In Asia, HNWIs are set to pass an unprecedented amount of wealth to the next generation in the form of businesses and personal assets in the coming years. Finding ways to effectively transfer wealth and core family values has become increasingly important and pressing. A study by the Chinese University of Hong Kong on 200 cases of family business inheritance in Hong Kong, Taiwan and Singapore in the past two decades shows that family businesses faced immense wealth loss during the inheritance process. Among them, the abnormal stock price loss of Hong Kong family businesses during the generation handover was as high as 120 per cent. But monetary wealth is only one dimension of Asian legacies: intangible assets such as the family’s ethics and core values are playing a much more prominent role in shaping legacies. We are seeing more Asian HNWIs using philanthropy as an effective vehicle for wealth inheritance. Families could use their philanthropy as a tool to educate the next generation about successful wealth-handling and to ensure their values are preserved for generations to come. And by engaging the grandchildren in the philanthropic process, the younger generation will acquire skills that are critical to their success as responsible, caring adults — with communication, openness, trust, responsibility and sharing common values and family missions.
The new generation of family business leaders are generally more educated, have a stronger global vision and social awareness, and are making choices that favour global and environmental causes over local or more traditional ones, by giving to climate change, mental health, gender equality, water issues and emerging technologies. This will undoubtedly help to promote greater diversification in philanthropy.
Faced with the growing demands of high-net-worth customers for wealth inheritance and philanthropy, the role of private banks has become increasingly important to help wealthy individuals and families find the right charity or NGO to pursue the social causes that are important to them.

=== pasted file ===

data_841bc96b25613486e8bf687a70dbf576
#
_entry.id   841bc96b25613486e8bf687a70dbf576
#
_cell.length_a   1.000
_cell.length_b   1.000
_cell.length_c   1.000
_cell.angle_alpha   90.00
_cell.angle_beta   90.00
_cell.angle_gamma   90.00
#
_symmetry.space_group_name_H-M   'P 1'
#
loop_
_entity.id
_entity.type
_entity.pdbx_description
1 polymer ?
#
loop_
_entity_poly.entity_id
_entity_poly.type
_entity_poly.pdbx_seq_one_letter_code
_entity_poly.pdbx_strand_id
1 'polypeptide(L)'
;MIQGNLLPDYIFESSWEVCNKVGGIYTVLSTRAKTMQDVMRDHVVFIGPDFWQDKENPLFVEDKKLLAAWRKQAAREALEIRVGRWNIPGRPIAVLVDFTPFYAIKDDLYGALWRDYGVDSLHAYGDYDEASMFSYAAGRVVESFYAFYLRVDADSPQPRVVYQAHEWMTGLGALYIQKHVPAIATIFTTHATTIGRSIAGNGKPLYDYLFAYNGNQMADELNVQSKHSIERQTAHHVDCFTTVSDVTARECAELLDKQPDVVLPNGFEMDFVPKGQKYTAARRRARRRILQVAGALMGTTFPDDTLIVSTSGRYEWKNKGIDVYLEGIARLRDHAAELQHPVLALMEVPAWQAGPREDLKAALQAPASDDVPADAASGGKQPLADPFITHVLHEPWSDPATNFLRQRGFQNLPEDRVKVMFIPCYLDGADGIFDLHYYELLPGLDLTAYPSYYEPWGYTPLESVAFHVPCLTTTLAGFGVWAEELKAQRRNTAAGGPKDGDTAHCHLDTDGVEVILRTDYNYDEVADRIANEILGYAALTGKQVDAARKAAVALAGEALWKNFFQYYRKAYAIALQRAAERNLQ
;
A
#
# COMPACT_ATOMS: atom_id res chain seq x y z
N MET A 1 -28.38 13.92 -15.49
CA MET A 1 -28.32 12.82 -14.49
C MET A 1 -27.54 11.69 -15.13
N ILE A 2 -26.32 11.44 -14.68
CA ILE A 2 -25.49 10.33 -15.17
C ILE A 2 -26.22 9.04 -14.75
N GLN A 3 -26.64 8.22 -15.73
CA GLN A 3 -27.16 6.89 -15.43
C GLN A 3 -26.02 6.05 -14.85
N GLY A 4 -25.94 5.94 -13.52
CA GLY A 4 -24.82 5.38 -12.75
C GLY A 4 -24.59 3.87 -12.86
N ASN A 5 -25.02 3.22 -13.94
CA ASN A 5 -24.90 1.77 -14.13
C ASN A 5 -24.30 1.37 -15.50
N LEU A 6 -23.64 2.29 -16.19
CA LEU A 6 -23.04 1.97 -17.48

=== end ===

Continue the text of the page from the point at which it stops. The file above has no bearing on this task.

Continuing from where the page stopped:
”Mind Matters: A Hackathon for Social Impact”, an initiative recently launched by HSBC Private Banking in partnership with Asian Charity Services, is designed to help re energise Hong Kong by strengthening the mental wellbeing of the local community and narrowing the communication gap between generations. The campaign is unique in that younger generation leaders serve as volunteers to assist NGOs to strengthen their project plans and seek funding from HSBC Private Banking clients. In the process, the older generation can have a sense of the efforts and achievements of the younger generation in philanthropy.
Opportunities are often accompanied by challenges. The total amount of charitable donations in Asia is still far smaller than in many Western countries, and the charity mechanism in Asia is still in its infancy. In Hong Kong, for example, local charitable organisations have not yet formulated a comprehensive registration and supervision plan, and the government’s tax relief for charitable donations and its supervision of information transparency and the flow of donations still need to be improved.
The relationship between philanthropy and economic benefits is not a zero-sum game. Philanthropy, sustainable investment and impact investment by HNWIs in Asia are expected to grow substantially. This will not only help reduce poverty, protect the environment, and enhance social resilience in the post-pandemic world, but also bring immeasurable intangible wealth and influence to HNWIs.
Cynthia Lee, Regional Head of Wealth Planning and Advisory, Asia Pacific, HSBC Private Banking
This is a sponsored article from HSBC Private Banking.